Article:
Children's Environmental Health
Children's Environmental Health Topics
Asthma is a chronic disease that affects the airways that carry oxygen in and out of the lungs. If a person has asthma, the inside of these airways is irritated and swollen. Asthma can cause shortness of breath, wheezing, coughing, and tightness in the chest.
Asthma is a major chronic health problem for children. It can get in the way of normal things like playing outdoors, running, and even being around pets. Taking care of asthma can also be costly for families and healthcare systems. Learn more from CDC's Asthma Control Program
Childhood cancers remain a leading cause of childhood deaths in the United States, despite the fact that advances in health care and treatment have dramatically increased survival from these cancers.
The most common childhood cancers are leukemias (cancers of the blood cells), and brain and other nervous system cancers.
Childhood lead poisoning is preventable. Before some uses of lead were restricted, approximately 88% of preschool children in the United States had lead levels high enough to cause serious health effects. With less lead in the environment, lead poisonings have decreased and become less severe.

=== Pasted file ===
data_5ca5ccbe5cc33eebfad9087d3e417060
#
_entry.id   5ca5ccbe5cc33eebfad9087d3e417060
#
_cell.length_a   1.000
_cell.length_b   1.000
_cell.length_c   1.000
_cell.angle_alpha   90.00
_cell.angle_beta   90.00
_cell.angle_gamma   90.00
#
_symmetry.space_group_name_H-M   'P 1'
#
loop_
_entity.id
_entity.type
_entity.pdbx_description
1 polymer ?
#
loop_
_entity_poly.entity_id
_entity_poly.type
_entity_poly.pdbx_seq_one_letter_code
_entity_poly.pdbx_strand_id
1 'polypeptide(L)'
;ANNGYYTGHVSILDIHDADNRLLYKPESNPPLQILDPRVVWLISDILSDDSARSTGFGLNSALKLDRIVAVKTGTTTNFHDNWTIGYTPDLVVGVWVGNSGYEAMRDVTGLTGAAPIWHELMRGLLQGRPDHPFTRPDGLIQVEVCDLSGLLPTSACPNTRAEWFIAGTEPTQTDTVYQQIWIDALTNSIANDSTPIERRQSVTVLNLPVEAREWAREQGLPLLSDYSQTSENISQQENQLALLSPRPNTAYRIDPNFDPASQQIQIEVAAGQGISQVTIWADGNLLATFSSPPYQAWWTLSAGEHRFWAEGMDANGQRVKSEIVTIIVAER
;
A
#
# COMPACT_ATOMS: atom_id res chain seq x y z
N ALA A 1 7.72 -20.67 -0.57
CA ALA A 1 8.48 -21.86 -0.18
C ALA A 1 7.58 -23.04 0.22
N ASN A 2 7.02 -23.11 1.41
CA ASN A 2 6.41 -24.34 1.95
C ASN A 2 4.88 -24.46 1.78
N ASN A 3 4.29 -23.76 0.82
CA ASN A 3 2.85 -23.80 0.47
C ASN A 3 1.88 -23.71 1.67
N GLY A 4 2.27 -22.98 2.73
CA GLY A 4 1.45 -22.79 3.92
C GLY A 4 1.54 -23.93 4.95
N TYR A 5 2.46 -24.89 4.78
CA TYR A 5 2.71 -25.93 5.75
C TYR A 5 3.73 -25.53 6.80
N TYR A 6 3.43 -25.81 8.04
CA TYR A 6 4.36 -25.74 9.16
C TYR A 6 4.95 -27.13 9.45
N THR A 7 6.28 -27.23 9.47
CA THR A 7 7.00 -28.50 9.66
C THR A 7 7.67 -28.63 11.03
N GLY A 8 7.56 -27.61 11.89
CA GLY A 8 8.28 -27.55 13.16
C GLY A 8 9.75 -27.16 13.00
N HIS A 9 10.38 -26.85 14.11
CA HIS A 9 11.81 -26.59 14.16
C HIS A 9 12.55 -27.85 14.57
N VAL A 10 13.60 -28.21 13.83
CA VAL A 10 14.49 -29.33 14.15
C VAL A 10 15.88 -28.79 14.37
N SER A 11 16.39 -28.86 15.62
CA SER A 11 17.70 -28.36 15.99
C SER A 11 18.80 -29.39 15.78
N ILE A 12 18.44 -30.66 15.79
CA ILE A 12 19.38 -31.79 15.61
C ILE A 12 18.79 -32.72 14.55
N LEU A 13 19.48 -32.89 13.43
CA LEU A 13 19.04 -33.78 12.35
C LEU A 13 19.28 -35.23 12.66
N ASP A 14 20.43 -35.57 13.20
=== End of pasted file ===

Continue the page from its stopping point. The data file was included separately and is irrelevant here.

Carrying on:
However, lead poisoning still occurs. Thousands of U.S. children aged 1-5 years have blood lead levels greater than 5 micrograms of lead per deciliter of blood (µg/dL), the level at which the Centers for Disease Control and Prevention (CDC) recommends public health interventions. Read about preventing childhood lead poisoning.
In the United States, about 1 in 6 children have a developmental disability. Developmental disabilities are a diverse group of severe chronic conditions that are due to mental and/or physical impairments.
The specific cause of most developmental disabilities is unknown. They may result from an interaction between genetic, environmental, and social factors. Many developmental disabilities are inherited and cannot be prevented. But some can be prevented or lessened by having a healthy pregnancy, by detecting and treating conditions early, and by preventing harmful exposures and injuries. Learn more about developmental disabilities.
What happens in a population, or a group of people, can help determine how health problems and disease can happen over time.
Characteristics of a population include:
- Race and ethnicity, and
- Socioeconomic factors, such as poverty.
These characteristics may be related to the number of new and existing cases of a particular disease in children. Socioeconomic factors, such as education, occupation, and income, are conditions that may affect how children live. Poverty affects families of all races and backgrounds and especially children. Research has shown that children living in families with very little money and no health insurance may have more poor health outcomes at birth and throughout their lives.